7. E. Garnett and P. Yang, “Light trapping in silicon nanowire solar cells,” Nano Lett.10, 1082–1087 (2010). [CrossRef] [PubMed]
  8. L. Hu and G. Chen, “Analysis of optical absorption in silicon nanowire arrays for photovoltaic applications,” Nano Lett.7, 3249–3252 (2007). [CrossRef] [PubMed]
  9. Y. Inose, M. Sakai, K. Ema, A. Kikuchi, K. Kishino, and T. Ohtsuki, “Light localization characteristics in a random configuration of dielectric cylindrical columns,” Phys. Rev. B82, 205328 (2010). [CrossRef]
  10. A. Gu, Y. Huo, S. Hu, T. Sarmiento, E. Pickett, D. Liang, S. Li, A. Lin, S. Thombare, Z. Yu, S. Fan, P. Mclntyre, Y. Cui, and J. Harris, “Design and growth of IIIV nanowire solar cell arrays on low cost substrates,” in Photovoltaic Specialists Conference (PVSC) (2010 35th IEEE), 002034 –002037.
  11. H. Nguyen, Y. Chang, I. Shih, and Z. Mi, “InN p-i-n nanowire solar cells on Si,” IEEE. J. Sel. Top. Quant17, 1062–1069 (2011). [CrossRef]
  12. H. Goto, K. Nosaki, K. Tomioka, S. Hara, K. Hiruma, J. Motohisa, and T. Fukui, “Growth of core–shell InP nanowires for photovoltaic application by selective-area metal organic vapour phase epitaxy,” Appl. Phys. Expr.2, 035004 (2009). [CrossRef]
  13. B. Tian, X. Zheng, T. J. Kempa, Y. Fang, N. Yu, G. Yu, J. Huang, and C. M. Lieber, “Coaxial silicon nanowires as solar cells and nanoelectronic power sources,” Nature449, 885–889 (2007). [CrossRef] [PubMed]
  14. L. J. Lauhon, M. S. Gudiksen, D. Wang, and C. M. Lieber, “Epitaxial core-shell and core-multishell nanowire heterostructures,” Nature420, 57–61 (2002). [CrossRef] [PubMed]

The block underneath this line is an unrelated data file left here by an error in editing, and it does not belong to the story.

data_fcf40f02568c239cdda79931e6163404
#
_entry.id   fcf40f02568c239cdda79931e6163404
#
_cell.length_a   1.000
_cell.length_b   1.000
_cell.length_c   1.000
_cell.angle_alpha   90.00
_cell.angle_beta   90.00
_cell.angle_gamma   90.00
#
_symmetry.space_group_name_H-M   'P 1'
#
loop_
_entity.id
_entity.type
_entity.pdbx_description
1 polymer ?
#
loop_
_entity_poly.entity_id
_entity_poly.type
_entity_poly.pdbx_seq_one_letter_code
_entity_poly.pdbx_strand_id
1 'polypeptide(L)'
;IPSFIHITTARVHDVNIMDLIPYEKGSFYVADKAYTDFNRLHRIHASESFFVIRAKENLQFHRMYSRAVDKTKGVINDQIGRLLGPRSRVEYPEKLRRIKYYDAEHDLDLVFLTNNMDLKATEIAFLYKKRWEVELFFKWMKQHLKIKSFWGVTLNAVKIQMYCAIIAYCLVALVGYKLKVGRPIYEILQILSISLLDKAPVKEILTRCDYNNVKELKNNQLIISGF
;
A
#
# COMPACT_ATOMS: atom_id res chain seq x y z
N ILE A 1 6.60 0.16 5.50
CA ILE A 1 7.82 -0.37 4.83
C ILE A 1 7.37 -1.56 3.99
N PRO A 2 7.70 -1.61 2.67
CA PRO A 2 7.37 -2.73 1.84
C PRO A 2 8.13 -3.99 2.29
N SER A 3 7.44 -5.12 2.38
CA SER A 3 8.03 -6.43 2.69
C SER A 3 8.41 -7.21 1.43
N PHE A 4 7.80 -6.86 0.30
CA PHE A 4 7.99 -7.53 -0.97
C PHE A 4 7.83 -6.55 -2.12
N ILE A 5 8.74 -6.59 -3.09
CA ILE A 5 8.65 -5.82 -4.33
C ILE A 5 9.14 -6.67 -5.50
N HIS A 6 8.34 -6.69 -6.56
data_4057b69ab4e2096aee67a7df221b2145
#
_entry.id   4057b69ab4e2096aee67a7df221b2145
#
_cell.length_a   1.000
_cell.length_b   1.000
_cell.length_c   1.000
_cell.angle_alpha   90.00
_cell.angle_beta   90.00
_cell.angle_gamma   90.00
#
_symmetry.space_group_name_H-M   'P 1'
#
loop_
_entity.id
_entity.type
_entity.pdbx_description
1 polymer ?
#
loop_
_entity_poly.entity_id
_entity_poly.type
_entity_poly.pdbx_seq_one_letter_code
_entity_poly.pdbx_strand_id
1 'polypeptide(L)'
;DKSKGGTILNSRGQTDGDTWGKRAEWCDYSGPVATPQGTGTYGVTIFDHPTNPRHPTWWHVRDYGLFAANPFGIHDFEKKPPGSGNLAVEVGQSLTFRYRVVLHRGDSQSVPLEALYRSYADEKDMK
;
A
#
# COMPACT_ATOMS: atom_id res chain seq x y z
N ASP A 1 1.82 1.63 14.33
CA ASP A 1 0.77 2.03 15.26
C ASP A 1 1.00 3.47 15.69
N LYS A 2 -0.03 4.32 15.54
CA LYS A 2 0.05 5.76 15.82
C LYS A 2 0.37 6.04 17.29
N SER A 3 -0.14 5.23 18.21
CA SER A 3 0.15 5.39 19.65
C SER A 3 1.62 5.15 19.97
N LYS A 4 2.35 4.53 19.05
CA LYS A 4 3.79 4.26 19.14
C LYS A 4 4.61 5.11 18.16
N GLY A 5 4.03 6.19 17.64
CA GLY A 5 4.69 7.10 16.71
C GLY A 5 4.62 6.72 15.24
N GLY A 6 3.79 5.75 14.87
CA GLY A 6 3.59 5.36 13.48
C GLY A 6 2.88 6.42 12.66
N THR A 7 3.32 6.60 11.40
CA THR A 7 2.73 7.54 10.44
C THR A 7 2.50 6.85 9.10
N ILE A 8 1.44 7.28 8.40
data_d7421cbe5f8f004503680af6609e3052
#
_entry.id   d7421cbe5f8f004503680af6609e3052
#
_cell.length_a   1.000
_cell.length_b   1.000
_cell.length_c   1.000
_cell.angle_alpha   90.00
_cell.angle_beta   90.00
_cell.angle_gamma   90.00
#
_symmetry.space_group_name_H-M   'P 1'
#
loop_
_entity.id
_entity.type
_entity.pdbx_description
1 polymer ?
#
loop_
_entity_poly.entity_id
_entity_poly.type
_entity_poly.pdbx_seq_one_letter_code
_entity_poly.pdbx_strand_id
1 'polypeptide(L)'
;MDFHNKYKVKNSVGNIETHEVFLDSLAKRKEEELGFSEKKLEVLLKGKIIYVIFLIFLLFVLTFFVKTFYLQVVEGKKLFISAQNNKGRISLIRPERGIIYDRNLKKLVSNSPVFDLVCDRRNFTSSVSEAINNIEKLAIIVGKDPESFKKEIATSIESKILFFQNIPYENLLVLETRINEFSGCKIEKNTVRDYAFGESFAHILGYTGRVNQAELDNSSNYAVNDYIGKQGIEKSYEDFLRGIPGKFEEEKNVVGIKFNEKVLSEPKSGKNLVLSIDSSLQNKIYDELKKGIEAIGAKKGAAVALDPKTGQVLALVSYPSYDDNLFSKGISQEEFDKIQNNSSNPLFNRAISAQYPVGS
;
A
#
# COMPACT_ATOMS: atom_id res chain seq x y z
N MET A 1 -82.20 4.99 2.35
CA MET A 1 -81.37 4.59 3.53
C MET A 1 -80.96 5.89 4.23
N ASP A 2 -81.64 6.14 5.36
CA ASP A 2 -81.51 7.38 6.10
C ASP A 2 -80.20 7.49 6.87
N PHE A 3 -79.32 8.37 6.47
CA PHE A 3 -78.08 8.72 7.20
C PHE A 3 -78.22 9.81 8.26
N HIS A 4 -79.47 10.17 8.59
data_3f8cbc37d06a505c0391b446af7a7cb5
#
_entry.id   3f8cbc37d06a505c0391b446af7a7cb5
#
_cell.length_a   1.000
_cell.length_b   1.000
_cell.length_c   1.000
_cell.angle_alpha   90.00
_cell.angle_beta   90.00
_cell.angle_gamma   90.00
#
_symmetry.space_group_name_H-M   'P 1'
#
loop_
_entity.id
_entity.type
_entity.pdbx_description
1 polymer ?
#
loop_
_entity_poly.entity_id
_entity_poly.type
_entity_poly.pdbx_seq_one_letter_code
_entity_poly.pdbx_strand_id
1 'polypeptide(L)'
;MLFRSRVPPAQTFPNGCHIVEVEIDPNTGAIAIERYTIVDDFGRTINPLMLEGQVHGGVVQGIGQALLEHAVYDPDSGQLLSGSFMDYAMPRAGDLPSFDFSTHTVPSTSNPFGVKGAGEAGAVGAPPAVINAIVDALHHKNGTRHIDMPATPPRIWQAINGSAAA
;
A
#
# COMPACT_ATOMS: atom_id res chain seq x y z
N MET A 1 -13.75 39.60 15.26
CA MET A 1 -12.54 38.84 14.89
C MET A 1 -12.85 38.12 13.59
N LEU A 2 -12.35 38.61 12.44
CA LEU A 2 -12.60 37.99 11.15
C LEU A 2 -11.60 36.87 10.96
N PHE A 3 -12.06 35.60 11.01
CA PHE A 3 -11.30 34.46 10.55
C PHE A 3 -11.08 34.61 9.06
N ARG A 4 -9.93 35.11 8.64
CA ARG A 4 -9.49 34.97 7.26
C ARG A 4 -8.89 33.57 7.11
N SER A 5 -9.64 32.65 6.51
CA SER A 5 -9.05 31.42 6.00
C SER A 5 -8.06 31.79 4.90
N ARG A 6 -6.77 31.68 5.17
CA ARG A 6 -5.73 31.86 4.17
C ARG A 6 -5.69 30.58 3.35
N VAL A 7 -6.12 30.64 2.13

15. S. Yu, J. Kupec, and B. Witzigmann, “Efficiency analysis of III–V axial and core-shell nanowire solar cells”, J Comput. Theor. Nanosci.9, 688–695 (2012). [CrossRef]
  16. Z. Fan, R. Kapadia, P. W. Leu, X. Zhang, Y.-L. Chueh, K. Takei, K. Yu, A. Jamshidi, A. A. Rathore, D. J. Ruebusch, M. Wu, and A. Javey, “Ordered arrays of dual-diameter nanopillars for maximized optical absorption,” Nano Lett.10, 3823–3827 (2010). [CrossRef] [PubMed]
  17. J. Kupec, R. L. Stoop, and B. Witzigmann, “Light absorption and emission in nanowire array solar cells,” Opt. Express18, 27589–27605 (2010). [CrossRef]
  18. N. Huang, C. Lin, and M. L. Povinelli, ”Limiting efficiencies of tandem solar cells consisting of III–V nanowire arrays on silicon,” J. Appl. Phys.112, 064321 (2012). [CrossRef]
  19. W. Shockley and H. J. Queisser, “Detailed balance limit of efficiency of p-n junction solar cells,” J. Appl. Phys.32, 510–519 (1961). [CrossRef]
  20. E. D. Palik, Handbook of optical constants of solids (Academic Press, 1985).
  21. Y. Yu, V. E. Ferry, A. P. Alivisatos, and L. Cao, “Dielectric core-shell optical antennas for strong solar absorption enhancement,” Nano Lett.7, 3674–3681 (2012). [CrossRef]